In Zambia, a quarter of women in need of family planning do not have access to it. Despite challenges with stigma and a lack of information, great progress is being made that gives women new opportunities and conditions in life. The development magazine has met Linnéa Wallén, who has visited Zambia to study gynecology in the country.
The five-year anniversary of the global goals is fast approaching. One of the goals in the area of health is to make reproductive health care, family planning and education accessible to all. Through Sida, Sweden has cooperated with Zambia since the 1960s. The countries have above all collaborated on the basic health of women and children. One of those who worked in the area is the midwifery student Linnéa Wallén, whom Utvecklingsmagasinet has met for an interview. She visited Zambia in the spring of 2019 for a close study of the work of family planning after women underwent an abortion.
- The goal of the trip was to gain knowledge about what women's healthcare and information on reproductive rights look like in Zambia. There is a great need to investigate how care is conducted. Both to see similarities and differences with healthcare in Sweden, but also to identify challenges and areas with potential, says Linnéa Wallén.
Reaching out on contraceptive information is one of the major challenges in Zambia, and 27 percent of women is estimated to need family planning without having access to it.
One way to reach out to women is to hold information meetings about contraceptives in connection with child care checks, Linnéa Wallén explains. In this way, the care staff can take the opportunity to talk to the women who have had to travel several miles to get to the clinic. Another way to reach out is a mobile clinic in the form of a caravan. Information that the clinic will come to the area is then spread in advance via megaphone. The work at the mobile clinic is also characterized by great creativity that makes it easier for the women who come and visit it, says Linnéa Wallén.
- The midwives went with the caravan to give contraception in a rural community a good distance outside the larger city of Ndola. Outside the caravan, the staff arranged a children's disco, and had both dance competitions and prizes. This drew attention from the caravan to the disco, and the children did not notice if their mothers went into the caravan for a while.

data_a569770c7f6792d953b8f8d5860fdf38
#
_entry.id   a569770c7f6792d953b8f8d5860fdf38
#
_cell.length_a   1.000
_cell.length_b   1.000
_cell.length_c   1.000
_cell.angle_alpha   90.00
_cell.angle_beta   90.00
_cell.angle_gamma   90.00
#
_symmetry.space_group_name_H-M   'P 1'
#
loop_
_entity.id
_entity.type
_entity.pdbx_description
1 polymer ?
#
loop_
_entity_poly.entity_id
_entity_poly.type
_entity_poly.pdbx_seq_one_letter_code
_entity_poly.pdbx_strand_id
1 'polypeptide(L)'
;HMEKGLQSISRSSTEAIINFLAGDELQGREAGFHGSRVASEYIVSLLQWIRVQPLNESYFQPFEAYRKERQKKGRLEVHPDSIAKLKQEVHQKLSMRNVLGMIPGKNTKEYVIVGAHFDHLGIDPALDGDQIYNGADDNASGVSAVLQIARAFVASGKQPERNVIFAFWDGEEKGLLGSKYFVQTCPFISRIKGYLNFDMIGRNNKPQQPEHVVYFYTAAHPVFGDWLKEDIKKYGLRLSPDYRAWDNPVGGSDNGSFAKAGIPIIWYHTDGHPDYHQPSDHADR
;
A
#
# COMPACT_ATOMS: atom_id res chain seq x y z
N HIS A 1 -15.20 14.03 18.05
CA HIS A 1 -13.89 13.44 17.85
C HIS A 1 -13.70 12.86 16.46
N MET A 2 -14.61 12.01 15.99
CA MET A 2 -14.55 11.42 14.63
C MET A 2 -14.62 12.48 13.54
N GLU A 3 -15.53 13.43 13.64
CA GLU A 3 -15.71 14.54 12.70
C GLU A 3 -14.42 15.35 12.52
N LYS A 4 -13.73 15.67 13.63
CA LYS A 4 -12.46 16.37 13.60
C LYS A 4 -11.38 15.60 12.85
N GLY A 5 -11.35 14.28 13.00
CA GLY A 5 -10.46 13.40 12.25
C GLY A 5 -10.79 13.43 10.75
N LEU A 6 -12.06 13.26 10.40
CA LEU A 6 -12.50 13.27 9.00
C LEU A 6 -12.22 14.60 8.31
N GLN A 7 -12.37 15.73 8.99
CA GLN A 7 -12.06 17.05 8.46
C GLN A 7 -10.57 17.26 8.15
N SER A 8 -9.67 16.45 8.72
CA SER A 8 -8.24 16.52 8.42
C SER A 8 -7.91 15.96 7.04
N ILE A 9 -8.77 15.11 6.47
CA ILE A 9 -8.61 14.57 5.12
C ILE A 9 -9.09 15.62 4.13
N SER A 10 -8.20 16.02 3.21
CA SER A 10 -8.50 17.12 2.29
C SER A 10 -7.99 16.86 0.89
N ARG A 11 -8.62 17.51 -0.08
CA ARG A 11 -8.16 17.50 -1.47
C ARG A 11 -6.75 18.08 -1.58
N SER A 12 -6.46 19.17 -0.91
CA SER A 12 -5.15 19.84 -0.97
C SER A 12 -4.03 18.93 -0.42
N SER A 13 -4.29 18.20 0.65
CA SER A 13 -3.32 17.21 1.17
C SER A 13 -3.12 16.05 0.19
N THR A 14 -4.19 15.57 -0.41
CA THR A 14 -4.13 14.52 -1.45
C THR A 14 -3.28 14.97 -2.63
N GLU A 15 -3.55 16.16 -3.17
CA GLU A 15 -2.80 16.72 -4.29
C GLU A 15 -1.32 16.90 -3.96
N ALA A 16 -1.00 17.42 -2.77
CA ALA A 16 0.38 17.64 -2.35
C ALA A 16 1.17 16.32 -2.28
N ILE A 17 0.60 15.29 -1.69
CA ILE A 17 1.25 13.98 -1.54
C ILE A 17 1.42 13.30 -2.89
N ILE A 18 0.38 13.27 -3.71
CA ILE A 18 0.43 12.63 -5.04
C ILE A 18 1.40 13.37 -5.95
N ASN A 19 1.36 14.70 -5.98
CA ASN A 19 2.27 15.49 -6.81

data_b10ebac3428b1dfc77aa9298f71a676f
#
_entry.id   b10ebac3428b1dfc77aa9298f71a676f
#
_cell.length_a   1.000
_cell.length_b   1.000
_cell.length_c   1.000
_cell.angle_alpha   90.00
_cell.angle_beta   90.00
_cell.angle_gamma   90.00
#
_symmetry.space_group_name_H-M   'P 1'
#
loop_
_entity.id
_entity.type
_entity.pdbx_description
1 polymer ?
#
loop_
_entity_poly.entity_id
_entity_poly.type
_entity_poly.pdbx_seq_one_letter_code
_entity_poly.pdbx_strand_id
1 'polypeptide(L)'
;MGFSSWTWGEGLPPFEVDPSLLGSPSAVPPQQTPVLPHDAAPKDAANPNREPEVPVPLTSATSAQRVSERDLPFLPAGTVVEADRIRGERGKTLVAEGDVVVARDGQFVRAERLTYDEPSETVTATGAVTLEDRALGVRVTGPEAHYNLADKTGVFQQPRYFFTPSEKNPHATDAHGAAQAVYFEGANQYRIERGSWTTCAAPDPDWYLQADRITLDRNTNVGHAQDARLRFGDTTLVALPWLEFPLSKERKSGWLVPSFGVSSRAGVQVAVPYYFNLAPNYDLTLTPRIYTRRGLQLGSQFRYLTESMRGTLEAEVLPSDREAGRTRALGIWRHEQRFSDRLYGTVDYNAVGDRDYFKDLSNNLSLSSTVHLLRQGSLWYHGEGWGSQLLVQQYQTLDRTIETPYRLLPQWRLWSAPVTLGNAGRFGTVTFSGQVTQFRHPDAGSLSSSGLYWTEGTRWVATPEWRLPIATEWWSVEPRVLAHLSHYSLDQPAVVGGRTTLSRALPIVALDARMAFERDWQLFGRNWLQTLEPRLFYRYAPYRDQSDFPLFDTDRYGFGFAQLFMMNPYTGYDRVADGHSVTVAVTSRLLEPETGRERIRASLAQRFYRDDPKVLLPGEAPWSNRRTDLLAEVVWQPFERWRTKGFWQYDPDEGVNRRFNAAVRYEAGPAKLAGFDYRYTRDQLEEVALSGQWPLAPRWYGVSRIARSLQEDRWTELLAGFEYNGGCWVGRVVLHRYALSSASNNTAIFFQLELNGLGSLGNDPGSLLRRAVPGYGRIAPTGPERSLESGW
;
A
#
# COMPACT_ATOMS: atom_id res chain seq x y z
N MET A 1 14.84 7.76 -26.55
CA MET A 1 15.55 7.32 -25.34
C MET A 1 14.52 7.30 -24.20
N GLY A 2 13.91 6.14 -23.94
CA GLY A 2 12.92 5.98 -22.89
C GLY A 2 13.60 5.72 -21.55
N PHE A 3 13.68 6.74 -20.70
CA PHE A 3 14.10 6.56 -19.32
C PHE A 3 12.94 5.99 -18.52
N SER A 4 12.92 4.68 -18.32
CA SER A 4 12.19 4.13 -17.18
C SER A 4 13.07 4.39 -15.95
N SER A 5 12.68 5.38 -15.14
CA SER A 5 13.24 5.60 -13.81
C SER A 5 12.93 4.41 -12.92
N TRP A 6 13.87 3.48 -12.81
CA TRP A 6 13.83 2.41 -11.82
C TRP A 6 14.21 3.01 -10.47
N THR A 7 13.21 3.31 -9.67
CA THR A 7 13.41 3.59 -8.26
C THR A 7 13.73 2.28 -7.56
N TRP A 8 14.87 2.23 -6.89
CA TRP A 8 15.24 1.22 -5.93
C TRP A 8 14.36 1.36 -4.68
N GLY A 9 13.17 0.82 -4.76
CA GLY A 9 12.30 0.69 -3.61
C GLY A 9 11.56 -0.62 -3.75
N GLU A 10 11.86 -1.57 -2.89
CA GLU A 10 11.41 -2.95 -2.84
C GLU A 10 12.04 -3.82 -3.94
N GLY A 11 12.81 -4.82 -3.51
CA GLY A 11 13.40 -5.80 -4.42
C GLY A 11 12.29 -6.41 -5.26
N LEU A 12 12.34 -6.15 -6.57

Like many other countries in the world, Zambia struggles with stigma around contraception. Linnéa Wallén explains that the spread of contraceptives is hampered by myths, lack of literacy and that in some cases women need a man's permission to use contraceptives. Despite the challenges, the need for increased knowledge about contraception is great. At present, only one in five women start using contraception after an abortion, says Linnéa Wallén. Many midwives are well aware of the stigma and have methods for how you can still highlight the benefits of different contraceptives.
- A midwife, for example, recommended a young woman aged 16-17 to insert a spiral because it would not be visible when she came home to the family, says Linnéa Wallén.
The midwife was clear that the woman could continue to spend time with her boyfriend, continue to go to school and eventually start college.
- The spiral would protect for ten years, and in that way the woman got a fantastic opportunity to build a future, says Linnéa Wallén.
Despite the many and difficult challenges surrounding the work in health and reproductive rights, Linnéa Wallén provides an optimistic picture that indicates that collaborations all over the world lead to a positive development. She summarizes her impressions from the study with the insight into how similar people are despite the different conditions that exist around. All over the world, women are women, and with little money, much can be done to meet the needs linked to women's reproductive health.